Captures the essence of middle school perfectly: the troubles of fitting in among, the frustration of butting heads with your parents, puberty and the confusing aspects of people around you developing crushes and acting weird. It also tackles classism and the experience of being poor i...

    This is really two books. The first book is the story of a sixth grader whose feelings are mildly bruised because the popular girls don't pay enough attention to her. This is a familiar formula. While Medina executes it with more grace than, say, R.J. Palacio, the thing that she mis...

    SUCH a great book. Well-deserving of the recent Newbery! ...

    Merci attends a private school by doing "community service." Her friend is jealous of her assignment since Merci is assigned to help the friend's "crush." At the same time, Merci's grandfather Lolo, to whom she is quite close, is declining rapidly due to Alzheimer's Disease, and Merci ...

    Lovely spot-on middle grade featuring a close extended Cuban-American family, a realistic middle school, and a warm story. Merci is a delightful character to spend time with along with her friends and family. ...

    Listen, people. I?m as big of a fan of shouting SURPRISE! at a party as the next person, but the next time we announce the Newbery, can someone PLEASE put the winner on my radar beforehand? I mean, I like to look like I can pick a winner and that I like to read books for middle grade...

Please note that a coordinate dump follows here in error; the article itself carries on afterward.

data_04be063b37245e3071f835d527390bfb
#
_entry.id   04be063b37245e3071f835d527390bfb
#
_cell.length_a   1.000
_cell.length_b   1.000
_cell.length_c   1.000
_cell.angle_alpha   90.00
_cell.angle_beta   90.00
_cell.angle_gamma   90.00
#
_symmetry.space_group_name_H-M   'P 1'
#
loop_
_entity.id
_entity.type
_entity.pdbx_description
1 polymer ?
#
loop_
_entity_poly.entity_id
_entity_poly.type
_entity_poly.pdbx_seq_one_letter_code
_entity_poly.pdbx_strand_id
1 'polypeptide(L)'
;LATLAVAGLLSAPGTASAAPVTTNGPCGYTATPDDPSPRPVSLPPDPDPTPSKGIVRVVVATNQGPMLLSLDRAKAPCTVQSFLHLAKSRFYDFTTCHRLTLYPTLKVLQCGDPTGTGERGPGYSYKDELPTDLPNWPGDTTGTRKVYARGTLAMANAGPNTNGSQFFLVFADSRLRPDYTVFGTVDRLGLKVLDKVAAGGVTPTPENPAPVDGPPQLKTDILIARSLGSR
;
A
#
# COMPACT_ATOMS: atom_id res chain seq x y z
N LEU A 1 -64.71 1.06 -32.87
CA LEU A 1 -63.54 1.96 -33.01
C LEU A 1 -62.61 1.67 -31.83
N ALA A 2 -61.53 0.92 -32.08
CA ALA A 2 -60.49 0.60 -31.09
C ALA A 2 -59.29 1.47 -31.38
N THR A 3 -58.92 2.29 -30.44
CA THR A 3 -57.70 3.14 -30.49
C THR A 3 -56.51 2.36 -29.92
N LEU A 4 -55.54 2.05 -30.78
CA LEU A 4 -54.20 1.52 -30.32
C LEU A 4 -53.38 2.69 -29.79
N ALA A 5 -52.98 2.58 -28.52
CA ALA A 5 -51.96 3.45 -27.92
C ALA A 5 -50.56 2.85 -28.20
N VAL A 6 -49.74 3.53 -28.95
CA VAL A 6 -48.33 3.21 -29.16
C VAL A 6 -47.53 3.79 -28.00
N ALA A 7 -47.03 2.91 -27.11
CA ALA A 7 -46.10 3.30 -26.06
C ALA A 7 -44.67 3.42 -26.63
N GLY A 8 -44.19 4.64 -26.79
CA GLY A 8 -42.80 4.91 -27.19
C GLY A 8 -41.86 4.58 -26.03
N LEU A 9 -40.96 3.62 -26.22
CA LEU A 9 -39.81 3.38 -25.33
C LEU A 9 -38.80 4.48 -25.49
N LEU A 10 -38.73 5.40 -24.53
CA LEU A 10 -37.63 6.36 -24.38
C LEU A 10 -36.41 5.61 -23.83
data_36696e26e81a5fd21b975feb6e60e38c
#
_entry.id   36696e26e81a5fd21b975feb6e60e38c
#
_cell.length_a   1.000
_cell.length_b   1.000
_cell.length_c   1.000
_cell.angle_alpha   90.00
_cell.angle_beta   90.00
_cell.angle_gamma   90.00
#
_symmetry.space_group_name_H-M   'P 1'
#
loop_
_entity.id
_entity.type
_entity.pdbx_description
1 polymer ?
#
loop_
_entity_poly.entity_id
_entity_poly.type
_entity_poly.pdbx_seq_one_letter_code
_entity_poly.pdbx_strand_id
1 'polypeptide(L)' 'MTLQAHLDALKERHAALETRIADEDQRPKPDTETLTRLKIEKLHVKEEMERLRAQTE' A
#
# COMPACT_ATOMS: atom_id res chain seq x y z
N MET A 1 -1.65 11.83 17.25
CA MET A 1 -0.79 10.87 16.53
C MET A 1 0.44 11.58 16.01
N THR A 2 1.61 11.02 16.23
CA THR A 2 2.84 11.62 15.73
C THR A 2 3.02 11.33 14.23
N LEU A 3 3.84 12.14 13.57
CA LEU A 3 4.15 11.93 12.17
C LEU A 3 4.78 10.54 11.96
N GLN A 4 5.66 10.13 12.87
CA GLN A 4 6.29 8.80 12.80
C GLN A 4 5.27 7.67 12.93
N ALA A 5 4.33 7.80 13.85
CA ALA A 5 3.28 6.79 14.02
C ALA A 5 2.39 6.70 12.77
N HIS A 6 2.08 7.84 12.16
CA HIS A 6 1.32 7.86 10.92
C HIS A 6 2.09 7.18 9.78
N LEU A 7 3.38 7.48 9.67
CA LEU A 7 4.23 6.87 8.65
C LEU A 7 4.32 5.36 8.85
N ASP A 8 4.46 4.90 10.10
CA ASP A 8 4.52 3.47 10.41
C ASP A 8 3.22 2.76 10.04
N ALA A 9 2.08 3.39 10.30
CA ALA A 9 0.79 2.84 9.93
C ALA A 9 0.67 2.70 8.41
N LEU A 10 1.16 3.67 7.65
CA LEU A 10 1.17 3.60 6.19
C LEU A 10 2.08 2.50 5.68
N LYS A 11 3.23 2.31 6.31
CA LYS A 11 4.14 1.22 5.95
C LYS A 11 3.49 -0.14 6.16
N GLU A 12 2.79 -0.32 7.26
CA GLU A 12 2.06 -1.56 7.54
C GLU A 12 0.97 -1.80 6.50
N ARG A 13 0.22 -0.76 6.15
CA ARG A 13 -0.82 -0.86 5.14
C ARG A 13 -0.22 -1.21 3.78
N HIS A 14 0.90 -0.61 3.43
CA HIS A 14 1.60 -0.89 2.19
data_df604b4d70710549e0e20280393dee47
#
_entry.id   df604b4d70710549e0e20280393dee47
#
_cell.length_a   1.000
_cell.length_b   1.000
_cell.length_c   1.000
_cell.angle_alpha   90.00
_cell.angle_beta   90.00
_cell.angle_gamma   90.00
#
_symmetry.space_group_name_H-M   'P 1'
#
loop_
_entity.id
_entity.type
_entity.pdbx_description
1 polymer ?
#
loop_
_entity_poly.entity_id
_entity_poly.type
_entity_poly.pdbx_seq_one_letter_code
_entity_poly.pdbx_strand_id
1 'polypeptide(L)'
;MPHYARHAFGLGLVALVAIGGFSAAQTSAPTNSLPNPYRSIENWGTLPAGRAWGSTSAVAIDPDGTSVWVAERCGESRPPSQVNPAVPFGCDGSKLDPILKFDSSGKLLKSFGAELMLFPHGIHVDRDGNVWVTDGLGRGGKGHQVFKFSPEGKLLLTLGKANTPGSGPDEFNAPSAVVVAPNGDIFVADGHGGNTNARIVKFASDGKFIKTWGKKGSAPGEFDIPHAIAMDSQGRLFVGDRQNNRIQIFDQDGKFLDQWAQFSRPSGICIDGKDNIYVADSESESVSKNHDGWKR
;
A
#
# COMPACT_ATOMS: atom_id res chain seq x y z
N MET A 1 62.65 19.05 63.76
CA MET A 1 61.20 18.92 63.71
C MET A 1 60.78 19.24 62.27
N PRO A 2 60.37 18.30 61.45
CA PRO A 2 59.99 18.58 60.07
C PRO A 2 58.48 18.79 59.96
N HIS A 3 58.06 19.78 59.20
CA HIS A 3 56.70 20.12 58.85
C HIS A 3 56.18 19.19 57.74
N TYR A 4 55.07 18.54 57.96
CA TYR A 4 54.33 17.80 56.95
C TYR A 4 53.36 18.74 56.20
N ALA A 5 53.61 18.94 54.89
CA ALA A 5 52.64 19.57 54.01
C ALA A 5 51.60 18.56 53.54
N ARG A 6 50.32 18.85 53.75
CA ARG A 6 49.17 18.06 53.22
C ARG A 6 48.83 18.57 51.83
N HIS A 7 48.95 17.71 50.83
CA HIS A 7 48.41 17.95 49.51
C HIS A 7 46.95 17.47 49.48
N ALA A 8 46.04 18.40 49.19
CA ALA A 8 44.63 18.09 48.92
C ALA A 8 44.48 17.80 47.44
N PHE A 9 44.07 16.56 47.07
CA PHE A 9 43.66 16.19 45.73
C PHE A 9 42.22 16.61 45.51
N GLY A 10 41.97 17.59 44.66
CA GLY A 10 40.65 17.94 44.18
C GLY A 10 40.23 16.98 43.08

Eleven-year-old Cuban American Merci Surez lives in the Palm Beach area of Florida with her parents, and her very smart brother Roli, 17. Right next to them live their Abuela and Abuelo, called Lolo, and right next to them lives Tia Inz, with her young twins, Axel and Toms. The t...

    This book has been on my radar for awhile. In fact I even checked it out a few months ago and then returned it to the library unread, three weeks later because I never got around to reading it. But when I heard it won the 2019 Newberry Award, I knew I had to make more of an effort to r...

  • Beth Honeycutt
    Oct 13, 2018

    3.5 stars roundup A middle grade novel with plenty of heart, Merci Suarez Changes Gears is the kind of novel that young readers with large extended family will gravitate towards. Heartwarming is not a word I use too often in my reviews, but it is certainly warranted in regards to th...

    I enjoyed this book, and would recommend it to people who like realistic fiction. HOWEVER, that being said, this book should not have won the Newbery. It was not "distinguished" or "memorable" in any way. It was a nice, quick read and I enjoyed it, but. The Newbery committee can make ...

    Sixth grade is a tough year for every child. As a scholarship student at an expensive academy, it's even tougher for Merci Suarez. Not only does she have to learn to endure middle school where she doesn't always feel she fits in with her classmates, but she also has to start growing up...